Bertolt Brecht was born 10 February 1898, and died 14 August 1956.
- Sometimes it’s more important to be human, than to have good taste.
- I don’t know what a man is. Only that every man has his price.
- The theatre-goer in conventional dramatic theatre says: Yes, I’ve felt that way, too. That’s the way I am. That’s life. That’s the way it will always be. The suffering of this or that person grips me because there is no escape for him. That’s great art — Everything is self-evident. I am made to cry with those who cry, and laugh with those who laugh. But the theatre-goer in the epic theatre says: I would never have thought that. You can’t do that. That’s very strange, practically unbelievable. That has to stop. The suffering of this or that person grips me because there is an escape for him. That’s great art — nothing is self-evident. I am made to laugh about those who cry, and cry about those who laugh.
- Don’t be afraid of death so much as an inadequate life.
- The political illiterate is so stupid that he is proud and swells his chest saying that he hates politics. The imbecile doesn’t know that, from his political ignorance is born the prostitute, the abandoned child, and the worst thieves of all, the bad politician, corrupted and flunky of the national and multinational companies.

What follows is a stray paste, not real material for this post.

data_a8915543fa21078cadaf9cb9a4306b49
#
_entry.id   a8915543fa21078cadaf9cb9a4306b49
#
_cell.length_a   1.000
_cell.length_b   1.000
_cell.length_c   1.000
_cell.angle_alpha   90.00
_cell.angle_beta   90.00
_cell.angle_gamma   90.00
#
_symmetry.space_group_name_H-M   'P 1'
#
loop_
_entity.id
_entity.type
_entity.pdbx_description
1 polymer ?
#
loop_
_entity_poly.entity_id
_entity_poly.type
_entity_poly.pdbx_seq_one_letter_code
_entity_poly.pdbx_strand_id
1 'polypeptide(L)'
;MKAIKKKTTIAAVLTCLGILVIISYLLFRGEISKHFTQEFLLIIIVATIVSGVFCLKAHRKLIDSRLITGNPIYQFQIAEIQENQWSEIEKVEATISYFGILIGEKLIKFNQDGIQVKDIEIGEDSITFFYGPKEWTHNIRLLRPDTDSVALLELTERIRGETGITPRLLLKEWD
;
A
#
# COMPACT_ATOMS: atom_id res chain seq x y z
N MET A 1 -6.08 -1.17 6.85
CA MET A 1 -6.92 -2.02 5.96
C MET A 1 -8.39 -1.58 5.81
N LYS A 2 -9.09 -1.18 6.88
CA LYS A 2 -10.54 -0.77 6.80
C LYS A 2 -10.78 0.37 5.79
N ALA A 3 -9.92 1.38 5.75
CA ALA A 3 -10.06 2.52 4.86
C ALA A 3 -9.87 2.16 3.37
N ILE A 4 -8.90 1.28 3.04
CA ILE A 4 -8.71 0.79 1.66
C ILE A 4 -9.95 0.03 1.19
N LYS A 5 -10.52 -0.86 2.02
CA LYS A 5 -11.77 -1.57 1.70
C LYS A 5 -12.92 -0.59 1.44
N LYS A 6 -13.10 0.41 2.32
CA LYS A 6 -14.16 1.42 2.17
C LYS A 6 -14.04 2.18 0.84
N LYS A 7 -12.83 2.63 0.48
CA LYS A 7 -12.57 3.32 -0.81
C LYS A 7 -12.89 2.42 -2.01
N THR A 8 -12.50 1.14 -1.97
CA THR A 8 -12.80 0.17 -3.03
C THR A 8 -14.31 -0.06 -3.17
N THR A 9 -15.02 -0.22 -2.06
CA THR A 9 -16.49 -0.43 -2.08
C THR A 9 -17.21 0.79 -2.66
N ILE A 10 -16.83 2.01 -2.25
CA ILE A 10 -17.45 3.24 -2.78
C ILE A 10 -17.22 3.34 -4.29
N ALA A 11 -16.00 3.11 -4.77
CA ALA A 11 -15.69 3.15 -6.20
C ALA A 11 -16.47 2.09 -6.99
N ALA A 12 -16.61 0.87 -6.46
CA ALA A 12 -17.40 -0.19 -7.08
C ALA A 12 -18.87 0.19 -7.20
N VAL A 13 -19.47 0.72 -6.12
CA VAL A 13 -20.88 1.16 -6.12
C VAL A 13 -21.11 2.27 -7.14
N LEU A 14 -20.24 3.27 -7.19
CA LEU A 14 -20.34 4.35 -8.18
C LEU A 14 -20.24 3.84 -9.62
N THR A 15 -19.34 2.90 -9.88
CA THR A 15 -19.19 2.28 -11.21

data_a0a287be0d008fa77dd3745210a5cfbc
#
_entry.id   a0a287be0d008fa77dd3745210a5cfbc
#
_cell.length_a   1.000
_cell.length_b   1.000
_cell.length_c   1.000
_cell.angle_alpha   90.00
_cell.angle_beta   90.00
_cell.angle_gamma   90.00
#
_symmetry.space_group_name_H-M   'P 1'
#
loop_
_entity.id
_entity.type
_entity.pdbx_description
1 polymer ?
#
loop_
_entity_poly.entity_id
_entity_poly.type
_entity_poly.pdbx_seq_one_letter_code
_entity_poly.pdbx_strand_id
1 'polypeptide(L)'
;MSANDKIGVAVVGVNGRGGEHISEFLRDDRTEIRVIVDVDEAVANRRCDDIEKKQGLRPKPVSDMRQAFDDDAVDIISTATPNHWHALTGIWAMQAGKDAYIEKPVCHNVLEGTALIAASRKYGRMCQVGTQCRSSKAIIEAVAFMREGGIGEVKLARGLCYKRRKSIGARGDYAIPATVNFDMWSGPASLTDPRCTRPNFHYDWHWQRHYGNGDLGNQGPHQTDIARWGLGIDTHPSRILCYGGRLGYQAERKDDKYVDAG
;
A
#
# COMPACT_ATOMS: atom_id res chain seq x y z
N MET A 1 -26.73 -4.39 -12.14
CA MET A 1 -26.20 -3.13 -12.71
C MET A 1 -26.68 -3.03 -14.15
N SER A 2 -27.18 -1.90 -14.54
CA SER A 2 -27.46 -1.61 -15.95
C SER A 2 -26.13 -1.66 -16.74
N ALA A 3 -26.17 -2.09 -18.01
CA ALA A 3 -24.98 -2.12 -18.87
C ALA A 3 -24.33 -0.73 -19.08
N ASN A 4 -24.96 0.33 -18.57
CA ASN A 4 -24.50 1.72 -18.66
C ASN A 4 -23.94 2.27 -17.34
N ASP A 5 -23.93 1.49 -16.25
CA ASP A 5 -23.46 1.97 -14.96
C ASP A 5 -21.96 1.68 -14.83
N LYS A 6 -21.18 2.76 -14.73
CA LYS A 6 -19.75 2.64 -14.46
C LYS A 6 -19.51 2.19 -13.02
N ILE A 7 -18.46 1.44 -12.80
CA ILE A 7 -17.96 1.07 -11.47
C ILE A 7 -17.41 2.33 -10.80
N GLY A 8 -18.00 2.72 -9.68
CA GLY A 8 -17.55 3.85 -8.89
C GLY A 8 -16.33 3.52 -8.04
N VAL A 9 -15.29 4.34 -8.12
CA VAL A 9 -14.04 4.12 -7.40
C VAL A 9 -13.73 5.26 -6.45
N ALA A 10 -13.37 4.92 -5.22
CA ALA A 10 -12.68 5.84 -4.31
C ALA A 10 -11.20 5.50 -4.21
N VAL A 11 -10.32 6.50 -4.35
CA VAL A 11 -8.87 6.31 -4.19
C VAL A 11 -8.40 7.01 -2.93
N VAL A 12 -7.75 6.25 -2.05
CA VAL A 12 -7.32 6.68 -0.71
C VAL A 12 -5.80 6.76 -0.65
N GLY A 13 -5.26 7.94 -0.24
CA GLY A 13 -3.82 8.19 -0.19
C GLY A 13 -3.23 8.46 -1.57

- Unhappy the land that is in need of heroes.
- When something seems ‘the most obvious thing in the world’ it means that any attempt to understand the world has been given up.
- There are some with brains and some without. It makes for a better division of labour.
- Forty years among men has consistently taught me that they are not amenable to common sense. Show them the red tail of a comet, fill them with black terror, and they will all come running out of their houses and break their legs. But tell them one sensible proposition and support it with seven reasons, and they will simply laugh in your face.
- He who laughs last has not yet heard the bad news.
Bertolt Brecht was a German poet, playwright, and theatre director. Widely considered one of the great dramatic creations of the modern stage, Mother Courage and Her Children is Brecht’s most profound statement against war.
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